6. Patrick says:

    You wish, you war, simile wild whore

    You wish, you war, simile wild whore
    You’re the one looking to run
    You dream, you scream, no more
    You’re the one looking for fun
    Don’t want this losing kind of life
    Discard the gold snare from your hand
    Bold you, won’t care what they say
    Time for you to end your strife
    So you sprint hard & fast away
    Trying to hide something inside
    Your nature is to slay those in the way
    Bursting with pride you firmly decide
    Fear nothing and rip it away
    No regrets for what once grew inside
    Feel nothing so believe the lie
    You tell yourself you do what you must
    Won’t allow it to alter your life
    Keep at all costs the sleek body young males lust
    You shout sister, sister lead me astray
    She shamelessly knows what you need
    Who has, what you and she must pay
    You once had enough but she cut out his seed
    Your life, your way, just don’t care what people say
    Admire your photo and witness your sweet smile
    Bless you and your sister at whose altar you pray
    The innocent heaped onto your master’s pile
    Time is running out so you rush through the door
    You’re the fearless lioness stalking your helpless prey
    You wish, you war, simile wild whore

  7. Stephen says:

    Dan you are correct in much of what you said.

    Jesus said to the woman who he saved from being stoned for adultery, “Now go woman and sin no more.”

    However, Jesus did not say “Now go whore and sin no more.”
    Jesus recognised that we should hate the sin but love the sinner.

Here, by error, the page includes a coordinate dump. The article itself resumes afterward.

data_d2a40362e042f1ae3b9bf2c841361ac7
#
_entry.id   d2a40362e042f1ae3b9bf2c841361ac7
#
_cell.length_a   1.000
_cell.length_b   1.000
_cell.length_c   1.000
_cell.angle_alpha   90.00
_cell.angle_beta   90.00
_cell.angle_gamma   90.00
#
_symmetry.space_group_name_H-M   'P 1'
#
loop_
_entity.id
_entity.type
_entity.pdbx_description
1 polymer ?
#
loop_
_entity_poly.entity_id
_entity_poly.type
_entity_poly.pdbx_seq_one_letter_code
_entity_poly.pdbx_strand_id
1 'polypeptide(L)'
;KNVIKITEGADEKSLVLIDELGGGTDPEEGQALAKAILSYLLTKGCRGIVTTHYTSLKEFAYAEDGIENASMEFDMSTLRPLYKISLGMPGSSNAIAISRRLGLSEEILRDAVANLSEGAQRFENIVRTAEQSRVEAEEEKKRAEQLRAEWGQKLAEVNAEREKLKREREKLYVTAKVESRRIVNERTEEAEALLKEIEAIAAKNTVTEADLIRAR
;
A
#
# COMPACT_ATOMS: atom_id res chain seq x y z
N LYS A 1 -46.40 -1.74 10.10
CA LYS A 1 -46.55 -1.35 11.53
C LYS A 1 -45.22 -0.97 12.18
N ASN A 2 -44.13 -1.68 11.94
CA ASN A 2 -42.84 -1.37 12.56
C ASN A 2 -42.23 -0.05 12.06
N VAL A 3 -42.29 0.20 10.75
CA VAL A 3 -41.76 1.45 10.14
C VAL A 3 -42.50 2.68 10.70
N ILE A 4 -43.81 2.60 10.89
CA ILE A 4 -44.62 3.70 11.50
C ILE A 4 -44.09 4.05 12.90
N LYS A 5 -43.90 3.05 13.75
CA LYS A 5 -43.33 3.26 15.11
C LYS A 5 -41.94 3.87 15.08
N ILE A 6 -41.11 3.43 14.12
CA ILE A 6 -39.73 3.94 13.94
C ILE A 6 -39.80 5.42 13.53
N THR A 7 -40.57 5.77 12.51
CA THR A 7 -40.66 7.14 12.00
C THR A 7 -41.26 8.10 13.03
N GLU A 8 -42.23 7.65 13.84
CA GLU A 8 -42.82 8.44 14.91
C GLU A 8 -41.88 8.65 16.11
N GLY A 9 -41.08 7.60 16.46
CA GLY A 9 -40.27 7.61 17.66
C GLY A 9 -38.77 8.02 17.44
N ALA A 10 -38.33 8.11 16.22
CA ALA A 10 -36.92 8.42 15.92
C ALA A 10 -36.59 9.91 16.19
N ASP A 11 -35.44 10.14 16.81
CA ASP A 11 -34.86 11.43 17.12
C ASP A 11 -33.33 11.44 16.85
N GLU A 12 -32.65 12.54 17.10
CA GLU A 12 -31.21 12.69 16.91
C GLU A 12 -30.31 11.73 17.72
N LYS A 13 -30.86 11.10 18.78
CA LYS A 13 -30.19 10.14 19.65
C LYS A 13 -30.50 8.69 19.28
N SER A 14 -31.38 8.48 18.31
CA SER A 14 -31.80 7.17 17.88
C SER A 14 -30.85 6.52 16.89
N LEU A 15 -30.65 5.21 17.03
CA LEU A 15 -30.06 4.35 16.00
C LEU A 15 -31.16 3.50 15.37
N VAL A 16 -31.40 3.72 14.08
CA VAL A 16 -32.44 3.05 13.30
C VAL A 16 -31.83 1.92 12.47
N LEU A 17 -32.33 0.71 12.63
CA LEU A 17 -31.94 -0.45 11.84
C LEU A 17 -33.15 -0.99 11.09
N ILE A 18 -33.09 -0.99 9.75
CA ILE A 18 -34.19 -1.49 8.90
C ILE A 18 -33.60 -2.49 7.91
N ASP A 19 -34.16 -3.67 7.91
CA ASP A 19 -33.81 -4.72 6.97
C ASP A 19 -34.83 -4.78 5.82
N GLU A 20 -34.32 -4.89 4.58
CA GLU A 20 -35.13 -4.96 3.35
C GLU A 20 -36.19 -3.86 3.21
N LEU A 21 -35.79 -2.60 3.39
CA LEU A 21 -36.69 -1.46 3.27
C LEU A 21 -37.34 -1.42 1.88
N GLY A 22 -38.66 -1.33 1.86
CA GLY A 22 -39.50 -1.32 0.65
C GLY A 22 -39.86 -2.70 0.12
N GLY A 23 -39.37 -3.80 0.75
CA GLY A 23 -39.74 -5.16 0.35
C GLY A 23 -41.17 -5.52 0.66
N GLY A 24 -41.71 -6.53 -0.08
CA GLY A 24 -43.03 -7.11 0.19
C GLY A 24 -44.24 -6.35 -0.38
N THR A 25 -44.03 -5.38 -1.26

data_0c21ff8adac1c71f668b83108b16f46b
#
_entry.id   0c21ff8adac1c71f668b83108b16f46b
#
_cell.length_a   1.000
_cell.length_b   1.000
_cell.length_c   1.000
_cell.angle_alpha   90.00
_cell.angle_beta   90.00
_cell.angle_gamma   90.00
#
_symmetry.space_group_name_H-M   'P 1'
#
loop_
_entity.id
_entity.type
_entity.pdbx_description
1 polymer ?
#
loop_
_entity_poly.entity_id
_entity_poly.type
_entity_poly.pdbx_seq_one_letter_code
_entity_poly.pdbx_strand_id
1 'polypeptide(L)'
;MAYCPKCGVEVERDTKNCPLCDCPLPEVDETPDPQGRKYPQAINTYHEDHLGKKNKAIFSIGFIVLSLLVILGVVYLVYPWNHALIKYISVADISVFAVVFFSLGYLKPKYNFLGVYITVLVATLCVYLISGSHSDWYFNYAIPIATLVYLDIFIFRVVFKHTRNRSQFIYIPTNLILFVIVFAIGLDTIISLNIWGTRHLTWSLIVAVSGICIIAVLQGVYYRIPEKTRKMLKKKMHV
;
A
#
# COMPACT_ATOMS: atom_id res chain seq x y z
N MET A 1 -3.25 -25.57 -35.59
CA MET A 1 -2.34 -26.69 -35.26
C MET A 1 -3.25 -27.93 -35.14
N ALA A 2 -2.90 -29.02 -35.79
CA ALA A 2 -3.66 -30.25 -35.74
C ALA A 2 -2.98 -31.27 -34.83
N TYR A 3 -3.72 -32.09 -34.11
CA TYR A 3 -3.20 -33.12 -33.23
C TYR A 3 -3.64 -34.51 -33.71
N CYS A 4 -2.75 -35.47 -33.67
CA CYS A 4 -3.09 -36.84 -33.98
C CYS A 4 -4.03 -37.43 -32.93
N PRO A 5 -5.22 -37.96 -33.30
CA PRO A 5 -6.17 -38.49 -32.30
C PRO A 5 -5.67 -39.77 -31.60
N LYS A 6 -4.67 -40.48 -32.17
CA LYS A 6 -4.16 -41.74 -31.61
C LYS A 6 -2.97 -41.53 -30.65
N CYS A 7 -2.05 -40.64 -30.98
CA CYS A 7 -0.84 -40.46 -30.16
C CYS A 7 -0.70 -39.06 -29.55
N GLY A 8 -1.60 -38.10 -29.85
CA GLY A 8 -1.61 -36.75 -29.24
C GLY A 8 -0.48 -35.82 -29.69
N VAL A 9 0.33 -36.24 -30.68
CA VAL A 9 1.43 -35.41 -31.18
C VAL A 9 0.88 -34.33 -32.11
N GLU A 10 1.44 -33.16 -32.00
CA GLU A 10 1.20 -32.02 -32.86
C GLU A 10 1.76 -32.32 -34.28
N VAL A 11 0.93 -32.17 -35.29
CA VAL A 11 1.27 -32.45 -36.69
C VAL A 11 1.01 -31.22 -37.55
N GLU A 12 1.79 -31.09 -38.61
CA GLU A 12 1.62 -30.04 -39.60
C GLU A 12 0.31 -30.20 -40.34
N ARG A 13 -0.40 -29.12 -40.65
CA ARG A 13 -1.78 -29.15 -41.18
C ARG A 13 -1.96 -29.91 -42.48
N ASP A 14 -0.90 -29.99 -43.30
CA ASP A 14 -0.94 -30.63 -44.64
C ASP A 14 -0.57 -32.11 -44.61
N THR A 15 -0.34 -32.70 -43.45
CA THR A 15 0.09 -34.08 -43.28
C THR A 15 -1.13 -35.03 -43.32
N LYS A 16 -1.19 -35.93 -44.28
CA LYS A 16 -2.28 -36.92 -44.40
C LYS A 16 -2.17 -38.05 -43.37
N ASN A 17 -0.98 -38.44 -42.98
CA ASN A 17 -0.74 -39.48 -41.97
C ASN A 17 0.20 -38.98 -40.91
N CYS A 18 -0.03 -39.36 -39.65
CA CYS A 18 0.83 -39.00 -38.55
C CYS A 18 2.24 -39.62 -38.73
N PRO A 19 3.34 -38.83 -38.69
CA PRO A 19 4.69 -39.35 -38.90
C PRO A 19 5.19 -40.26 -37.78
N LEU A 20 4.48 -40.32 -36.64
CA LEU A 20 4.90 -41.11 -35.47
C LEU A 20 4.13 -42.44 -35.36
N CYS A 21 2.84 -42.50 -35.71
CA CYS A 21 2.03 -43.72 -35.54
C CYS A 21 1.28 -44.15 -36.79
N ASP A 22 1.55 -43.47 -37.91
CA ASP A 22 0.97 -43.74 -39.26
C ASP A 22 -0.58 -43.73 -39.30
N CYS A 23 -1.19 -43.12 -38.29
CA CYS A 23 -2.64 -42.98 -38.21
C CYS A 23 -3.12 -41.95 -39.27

My wife acted as a whore.
    But I never once called her such.
    I did save her from the bad consequences of her actions on many occasions and I did tell her to “sin no more.”

    Unfortunately, my wife mistook my forgiveness for weakness, and ignored my advice, preferring to interpret my strength as weakness. She seemed to assume she would always get away with doing whatever she wanted, that I would always forgive her.

    But there has to be a genuine repentance on the part of the sinner at some point.
    The sinner has to want to change.
    We are all sinners, but the difference is that some of us genuinely hate the sin and genuinely try to change and be good, whereas others glory in their sin and view the others as fools.

    I think this is part of the point you are trying to make Dan and I agree with you.

    I hope my wife one day does see the error of her ways and repents.
    I hope she reaches this stage for her own sake, because I still care about her and I don’t want to think of her burning in hell-which is where she is headed.

    Best regards,

    Stephen

  8. Dan says:

    Hi Stephen,

    I feel the same way you do. Once a person has truly repented, my strong belief is that it would not be fair to call that person a whore or a liar or whatever the sin was.

    Revelations 21:8 tells us that all liars, cowards, sexually immoral, etc. (I forget the specific sins listed other than these) would end up in the lake of fire. If true repentance did not change the person’s character, then any person who ever committed those sins would have no hope of salvation. That is, if once a whore always a whore or if once a liar always a liar, then the telling of one lie would make it impossible for the Blood of Jesus to save that person.

    God knows we are powerless to change what is in the past. We can admit to having lied or having been faithful. We can take responsibility for it. And I think confessing our sins and stripping away all excuses and justifications for those sins is also an absolute prerequisite for any kind of repentance to be sincere. In other words, if people want to repent of lying or committing adultery and such, the person has to be adamant and firm in leaving no question to anyone around who saw the sin or knew about it that this sin was evil and unjustified. That is, they should be very firm and not have any desire whatsoever that anyone would try to comfort them and tell them they were not a whore or a liar or a swindler or a thief.

    It is that transition from being a whore and a liar to being a person who is faithful and honest that gives God glory. Throwing out a cheesy fake repentance is nothing but a declaration that this is all God is worthy to receive from us regarding our sins and that in our minds we really did not wrong God very much, or that dishonoring God in our mind is not such a terrible thing to do.